Bringing Dr Aafia back

Published July 25, 2013
The case of Dr Aafia Siddiqui became a rallying cry for religious parties in the country soon after her arrest. -File Photo
The case of Dr Aafia Siddiqui became a rallying cry for religious parties in the country soon after her arrest. -File Photo

ISLAMABAD: First formal request from Islamabad to Washington is expected next month for handing over Dr Aafia Siddiqui, who is serving a sentence in a high security prison in Texas.

Dr Aafia was accused of having links with al-Qaeda and had reportedly assaulted US military officials while being interrogated in Afghanistan's notorious Bagram Airbase, some five years ago.

She was sentenced to 86 years in prison by a federal judge in Manhattan on September 23, 2010, on charges of attempted murder, armed attack and carrying firearms.

Dr Aafia became a rallying cry for religious parties in the country soon after her arrest. Several mainstream political parties including Pakistan Muslim League-Nawaz (PML-N) and Pakistan Tehrik-i-Insaf have called for her repatriation to Pakistan.

A senior official of interior ministry told Dawn.com the recommendations were ready to be taken up by the federal cabinet in its next meeting. The formulators of the report have incorporated various citations from international conventions on diplomatic, humanitarians, political and legal grounds.

Nonetheless, the report suggests that extradition of Dr Aafia can only be done within the ambit of US laws. The report does not include any suggestion of swapping Dr Aafia with either the CIA facilitator, Dr Shakil Afridi, or some high profile Taliban prisoner.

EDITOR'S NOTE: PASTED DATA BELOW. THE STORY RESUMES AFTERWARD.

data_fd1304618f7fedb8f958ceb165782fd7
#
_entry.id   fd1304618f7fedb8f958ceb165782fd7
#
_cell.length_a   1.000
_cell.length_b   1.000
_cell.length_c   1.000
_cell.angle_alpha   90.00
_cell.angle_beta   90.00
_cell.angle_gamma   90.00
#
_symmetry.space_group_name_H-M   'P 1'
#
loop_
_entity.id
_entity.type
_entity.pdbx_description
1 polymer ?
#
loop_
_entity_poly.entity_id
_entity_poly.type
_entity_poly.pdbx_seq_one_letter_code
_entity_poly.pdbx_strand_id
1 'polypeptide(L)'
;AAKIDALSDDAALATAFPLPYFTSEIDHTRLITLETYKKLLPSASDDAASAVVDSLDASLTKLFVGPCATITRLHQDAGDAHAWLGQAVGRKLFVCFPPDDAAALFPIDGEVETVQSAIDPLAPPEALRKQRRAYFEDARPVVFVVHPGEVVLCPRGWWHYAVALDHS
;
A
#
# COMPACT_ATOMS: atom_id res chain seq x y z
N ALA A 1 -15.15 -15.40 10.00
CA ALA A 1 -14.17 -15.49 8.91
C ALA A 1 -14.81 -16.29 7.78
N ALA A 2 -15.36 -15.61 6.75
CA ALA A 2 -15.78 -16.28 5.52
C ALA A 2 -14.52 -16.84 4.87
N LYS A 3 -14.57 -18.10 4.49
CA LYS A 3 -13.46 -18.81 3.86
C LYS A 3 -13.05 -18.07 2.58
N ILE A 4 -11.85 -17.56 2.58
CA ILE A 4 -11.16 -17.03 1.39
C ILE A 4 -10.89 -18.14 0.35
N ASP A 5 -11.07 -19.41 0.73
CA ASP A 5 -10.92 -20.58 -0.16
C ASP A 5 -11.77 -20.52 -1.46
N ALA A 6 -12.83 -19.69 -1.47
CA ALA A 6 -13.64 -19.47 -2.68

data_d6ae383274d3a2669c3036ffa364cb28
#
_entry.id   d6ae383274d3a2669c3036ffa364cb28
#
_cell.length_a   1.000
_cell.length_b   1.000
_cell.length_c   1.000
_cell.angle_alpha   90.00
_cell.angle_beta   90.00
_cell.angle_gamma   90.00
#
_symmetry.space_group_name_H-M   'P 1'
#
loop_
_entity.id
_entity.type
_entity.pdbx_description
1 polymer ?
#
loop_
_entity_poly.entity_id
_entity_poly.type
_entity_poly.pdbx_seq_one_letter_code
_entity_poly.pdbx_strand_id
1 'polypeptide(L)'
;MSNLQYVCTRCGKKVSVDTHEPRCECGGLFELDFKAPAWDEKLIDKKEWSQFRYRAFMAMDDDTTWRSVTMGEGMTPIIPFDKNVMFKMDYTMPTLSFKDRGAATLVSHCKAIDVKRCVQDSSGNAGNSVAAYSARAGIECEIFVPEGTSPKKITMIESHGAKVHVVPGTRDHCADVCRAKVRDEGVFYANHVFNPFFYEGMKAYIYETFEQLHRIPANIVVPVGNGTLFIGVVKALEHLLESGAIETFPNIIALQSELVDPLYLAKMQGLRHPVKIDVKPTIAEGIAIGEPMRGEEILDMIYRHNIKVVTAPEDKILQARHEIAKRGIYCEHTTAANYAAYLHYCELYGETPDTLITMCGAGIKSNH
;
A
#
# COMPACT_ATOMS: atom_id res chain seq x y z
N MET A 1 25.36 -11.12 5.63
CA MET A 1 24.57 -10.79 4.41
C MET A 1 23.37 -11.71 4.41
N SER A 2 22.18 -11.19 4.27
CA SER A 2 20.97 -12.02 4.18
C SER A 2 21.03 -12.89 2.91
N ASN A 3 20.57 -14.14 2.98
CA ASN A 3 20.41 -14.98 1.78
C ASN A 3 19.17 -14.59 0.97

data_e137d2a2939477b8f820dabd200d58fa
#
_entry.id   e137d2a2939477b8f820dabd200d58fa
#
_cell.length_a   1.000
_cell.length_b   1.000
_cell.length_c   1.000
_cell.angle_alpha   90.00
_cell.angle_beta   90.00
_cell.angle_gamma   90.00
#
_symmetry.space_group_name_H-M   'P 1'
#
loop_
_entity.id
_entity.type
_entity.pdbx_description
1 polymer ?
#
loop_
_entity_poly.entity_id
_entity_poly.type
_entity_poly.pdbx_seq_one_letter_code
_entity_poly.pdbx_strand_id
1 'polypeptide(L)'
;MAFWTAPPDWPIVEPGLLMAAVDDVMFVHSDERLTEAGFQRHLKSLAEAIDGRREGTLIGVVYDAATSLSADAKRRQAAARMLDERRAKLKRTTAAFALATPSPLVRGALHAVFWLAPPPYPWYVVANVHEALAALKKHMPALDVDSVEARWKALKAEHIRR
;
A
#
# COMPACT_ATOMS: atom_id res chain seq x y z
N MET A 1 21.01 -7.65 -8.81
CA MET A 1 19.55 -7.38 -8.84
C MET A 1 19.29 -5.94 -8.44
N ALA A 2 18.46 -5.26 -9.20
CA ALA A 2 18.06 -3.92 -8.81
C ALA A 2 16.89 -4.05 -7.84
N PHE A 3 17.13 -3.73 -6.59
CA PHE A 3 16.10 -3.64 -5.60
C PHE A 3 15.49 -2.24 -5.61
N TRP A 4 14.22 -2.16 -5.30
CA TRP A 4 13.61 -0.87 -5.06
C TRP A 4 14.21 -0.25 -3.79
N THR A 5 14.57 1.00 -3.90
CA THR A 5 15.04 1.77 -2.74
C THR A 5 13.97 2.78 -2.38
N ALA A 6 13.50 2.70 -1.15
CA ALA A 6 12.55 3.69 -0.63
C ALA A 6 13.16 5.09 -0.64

Soon after assuming office Interior Minister Chaudhry Nisar Ali Khan ordered senior officials to prepare the report in the light of applicable international conventions. He also held a meeting with Dr Aafia’s sister, Dr Fauzia Siddiqui, to show solidarity.

The official disclosed the government of Pakistan would invoke, at least, two international conventions namely Inter-State Convention on Extradition and European Convention on Extradition.

He stated that since Dr Aafia allegedly committed the crime in a third country, certain legal hitches could impede her repatriation to Pakistan from the United States. However, he said all issues could be resolved providing the Americans agreed to accept Pakistan’s viewpoint.

Interior Ministry spokesman Umer Hameed confimed the recommendations were ready for the federal cabinet’s consideration and approval. He said the legal aspect of the matter has been adequately addressed in the report.

Shahzad Raza is a freelance contributor. His twitter handle is @shahz79.

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